“When I delved into why [people were confused], it was because [the products] weren’t fun,” she says. “They didn't feel good. And so much of what we crave out of skincare is like pleasure and a sensorial experience. So it got me thinking, there is this crazy divide. Like, why is it that the stuff that's good for you lives on one shelf and the stuff that feels good for you lives on another?”

Photo provided by epi.logic
Photo provided by epi.logic
"Why is it that the stuff that's good for you lives on one shelf and the stuff that feels good for you lives on another?"
Dr. Chaneve Jeanniton, Founder of epi.logic

She began to ruminate on a way that she could make her own line of skincare products that would not only be backed by science, but would also appeal to each of a person’s senses—from its natural scent to the way it feels on the skin and the look of the packaging. 

Her answer was epi.logic, a benefits-based skincare line, which she launched in October 2019. Dr. Jeanniton’s extensive product line, which is meant to fulfill a full skincare routine, includes a rosehip gel cleanser, collagen-renew growth serum, a night repair eye cream, and more. Each of her products are vibrantly colored and naturally scented with no artificial fragrances. They live in attractive glass packaging that leans toward self-care rather than clinical care. Dr. Jeanniton says that what excites her the most about the beauty industry right now is how much more inclusive skincare brands are trying to be. 

“My only hope is that it is not a trend and that it's really going to be a lasting change in terms of really making sure that all skin tones are represented in both clinical research and testing and product formulation,” she says. 

“It’s clear that skin of color has been neglected for far too long, and the industry is starting to see that, and I'm just hoping that it's actually an earnest change rather than a flash in the pan for the moment.”


Rebundle is creating a clean beauty and protective hairstyle revolution by replacing plastic synthetic hair extensions with plant-based alternatives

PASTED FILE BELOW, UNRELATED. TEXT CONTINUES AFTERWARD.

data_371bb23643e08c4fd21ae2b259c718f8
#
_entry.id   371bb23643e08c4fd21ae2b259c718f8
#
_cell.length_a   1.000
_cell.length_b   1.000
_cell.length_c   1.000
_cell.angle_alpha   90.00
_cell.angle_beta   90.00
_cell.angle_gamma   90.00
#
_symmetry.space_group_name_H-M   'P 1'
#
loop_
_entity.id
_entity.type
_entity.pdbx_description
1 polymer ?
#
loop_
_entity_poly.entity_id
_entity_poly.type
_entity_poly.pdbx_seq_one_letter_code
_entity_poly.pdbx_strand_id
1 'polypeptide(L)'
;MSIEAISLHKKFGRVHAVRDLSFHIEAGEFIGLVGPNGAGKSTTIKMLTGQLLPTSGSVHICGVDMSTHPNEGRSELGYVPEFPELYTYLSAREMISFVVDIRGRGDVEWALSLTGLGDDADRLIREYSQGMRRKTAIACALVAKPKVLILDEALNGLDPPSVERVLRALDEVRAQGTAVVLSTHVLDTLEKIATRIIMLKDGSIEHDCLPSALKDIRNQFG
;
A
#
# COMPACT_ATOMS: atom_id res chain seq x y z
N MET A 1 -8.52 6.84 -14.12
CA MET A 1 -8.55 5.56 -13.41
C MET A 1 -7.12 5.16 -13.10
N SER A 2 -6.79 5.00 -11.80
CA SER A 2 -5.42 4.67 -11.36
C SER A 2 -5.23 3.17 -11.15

Words by Kailyn Brown

Ciara Imani May created Rebundle—a startup social enterprise that creates plant-based hair products and recycles used synthetic hair—for Black women like her. 

After deciding to grow out her natural hair in 2019, the 27-year-old entrepreneur started rocking braids regularly. However, she found that they made her scalp red, itchy, and inflamed—an issue that 1 in 3 women experience from wearing plastic synthetic hair often used in protective hairstyles such as braids and twists. 

This led her down a rabbit hole of research to better understand what types of artificial products were being used in traditional Kanekalon hair, a popular type of synthetic hair that resembles the natural pattern of Afro-textured hair and is the most commonly used for protective hairstyles. The name “Kanekalon”—a word that is universally understood at any beauty supply—was trademarked by Kaneka, an Osaka-based chemical-manufacturing company founded in 1949.  

May began sending synthetic hair products to labs to be tested and learned of the toxic chemicals used, which caused the adverse effects that she’d been experiencing. She also started researching ways to prevent waste after discovering that plastic synthetic hair has accumulated millions of pounds of waste worldwide. 

In January 2021, May released her first product, “braid better by Rebundle” hair, which uses fibers that are extracted from byproducts of banana stems that usually go to waste. The texture of the hair is similar to Kanekalon hair, but is much better for the environment. Since launching, Rebundle offers six colors of braiding hair, all of which sell out incredibly fast every time they are restocked. The company recently announced that it has raised $1.4 million in venture capital.

As a new thought leader in the beauty space, May says that finding ways to be sustainable within your business should be a central point.